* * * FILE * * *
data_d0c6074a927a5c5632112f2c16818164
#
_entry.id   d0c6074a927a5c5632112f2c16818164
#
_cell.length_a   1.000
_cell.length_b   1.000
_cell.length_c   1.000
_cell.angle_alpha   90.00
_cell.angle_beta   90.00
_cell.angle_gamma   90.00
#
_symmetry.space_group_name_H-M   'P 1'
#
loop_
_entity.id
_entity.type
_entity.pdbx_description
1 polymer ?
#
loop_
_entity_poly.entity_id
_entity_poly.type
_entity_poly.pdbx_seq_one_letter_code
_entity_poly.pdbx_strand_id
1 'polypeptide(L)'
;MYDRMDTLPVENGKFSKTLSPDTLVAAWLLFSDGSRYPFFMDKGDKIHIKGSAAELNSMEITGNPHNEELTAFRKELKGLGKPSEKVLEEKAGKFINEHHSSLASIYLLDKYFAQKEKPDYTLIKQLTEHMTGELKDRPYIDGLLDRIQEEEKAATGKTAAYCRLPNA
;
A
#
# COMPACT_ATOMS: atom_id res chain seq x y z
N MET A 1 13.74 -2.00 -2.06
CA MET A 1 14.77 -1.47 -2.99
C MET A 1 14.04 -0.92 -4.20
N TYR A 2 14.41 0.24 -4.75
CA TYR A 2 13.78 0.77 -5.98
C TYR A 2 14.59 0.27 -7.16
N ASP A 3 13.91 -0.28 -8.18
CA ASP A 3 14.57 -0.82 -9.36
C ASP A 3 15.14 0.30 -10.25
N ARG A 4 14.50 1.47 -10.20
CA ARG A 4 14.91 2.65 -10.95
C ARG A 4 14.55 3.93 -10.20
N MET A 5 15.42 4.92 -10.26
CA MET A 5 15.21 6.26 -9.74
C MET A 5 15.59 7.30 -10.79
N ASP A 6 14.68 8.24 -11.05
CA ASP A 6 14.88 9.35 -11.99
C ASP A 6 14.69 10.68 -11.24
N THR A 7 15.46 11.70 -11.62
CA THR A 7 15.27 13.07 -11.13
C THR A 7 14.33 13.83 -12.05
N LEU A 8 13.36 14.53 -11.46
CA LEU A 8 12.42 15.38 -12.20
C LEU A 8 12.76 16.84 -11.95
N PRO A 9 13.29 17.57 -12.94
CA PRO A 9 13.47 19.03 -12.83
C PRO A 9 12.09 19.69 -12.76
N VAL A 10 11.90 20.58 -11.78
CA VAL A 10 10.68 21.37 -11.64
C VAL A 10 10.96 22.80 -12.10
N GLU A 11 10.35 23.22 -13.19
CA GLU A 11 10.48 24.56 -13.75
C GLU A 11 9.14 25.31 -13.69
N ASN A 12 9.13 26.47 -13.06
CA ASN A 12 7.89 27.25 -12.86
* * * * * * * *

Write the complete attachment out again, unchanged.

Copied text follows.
data_d0c6074a927a5c5632112f2c16818164
#
_entry.id   d0c6074a927a5c5632112f2c16818164
#
_cell.length_a   1.000
_cell.length_b   1.000
_cell.length_c   1.000
_cell.angle_alpha   90.00
_cell.angle_beta   90.00
_cell.angle_gamma   90.00
#
_symmetry.space_group_name_H-M   'P 1'
#
loop_
_entity.id
_entity.type
_entity.pdbx_description
1 polymer ?
#
loop_
_entity_poly.entity_id
_entity_poly.type
_entity_poly.pdbx_seq_one_letter_code
_entity_poly.pdbx_strand_id
1 'polypeptide(L)'
;MYDRMDTLPVENGKFSKTLSPDTLVAAWLLFSDGSRYPFFMDKGDKIHIKGSAAELNSMEITGNPHNEELTAFRKELKGLGKPSEKVLEEKAGKFINEHHSSLASIYLLDKYFAQKEKPDYTLIKQLTEHMTGELKDRPYIDGLLDRIQEEEKAATGKTAAYCRLPNA
;
A
#
# COMPACT_ATOMS: atom_id res chain seq x y z
N MET A 1 13.74 -2.00 -2.06
CA MET A 1 14.77 -1.47 -2.99
C MET A 1 14.04 -0.92 -4.20
N TYR A 2 14.41 0.24 -4.75
CA TYR A 2 13.78 0.77 -5.98
C TYR A 2 14.59 0.27 -7.16
N ASP A 3 13.91 -0.28 -8.18
CA ASP A 3 14.57 -0.82 -9.36
C ASP A 3 15.14 0.30 -10.25
N ARG A 4 14.50 1.47 -10.20
CA ARG A 4 14.91 2.65 -10.95
C ARG A 4 14.55 3.93 -10.20
N MET A 5 15.42 4.92 -10.26
CA MET A 5 15.21 6.26 -9.74
C MET A 5 15.59 7.30 -10.79
N ASP A 6 14.68 8.24 -11.05
CA ASP A 6 14.88 9.35 -11.99
C ASP A 6 14.69 10.68 -11.24
N THR A 7 15.46 11.70 -11.62
CA THR A 7 15.27 13.07 -11.13
C THR A 7 14.33 13.83 -12.05
N LEU A 8 13.36 14.53 -11.46
CA LEU A 8 12.42 15.38 -12.20
C LEU A 8 12.76 16.84 -11.95
N PRO A 9 13.29 17.57 -12.94
CA PRO A 9 13.47 19.03 -12.83
C PRO A 9 12.09 19.69 -12.76
N VAL A 10 11.90 20.58 -11.78
CA VAL A 10 10.68 21.37 -11.64
C VAL A 10 10.96 22.80 -12.10
N GLU A 11 10.35 23.22 -13.19
CA GLU A 11 10.48 24.56 -13.75
C GLU A 11 9.14 25.31 -13.69
N ASN A 12 9.13 26.47 -13.06
CA ASN A 12 7.89 27.25 -12.86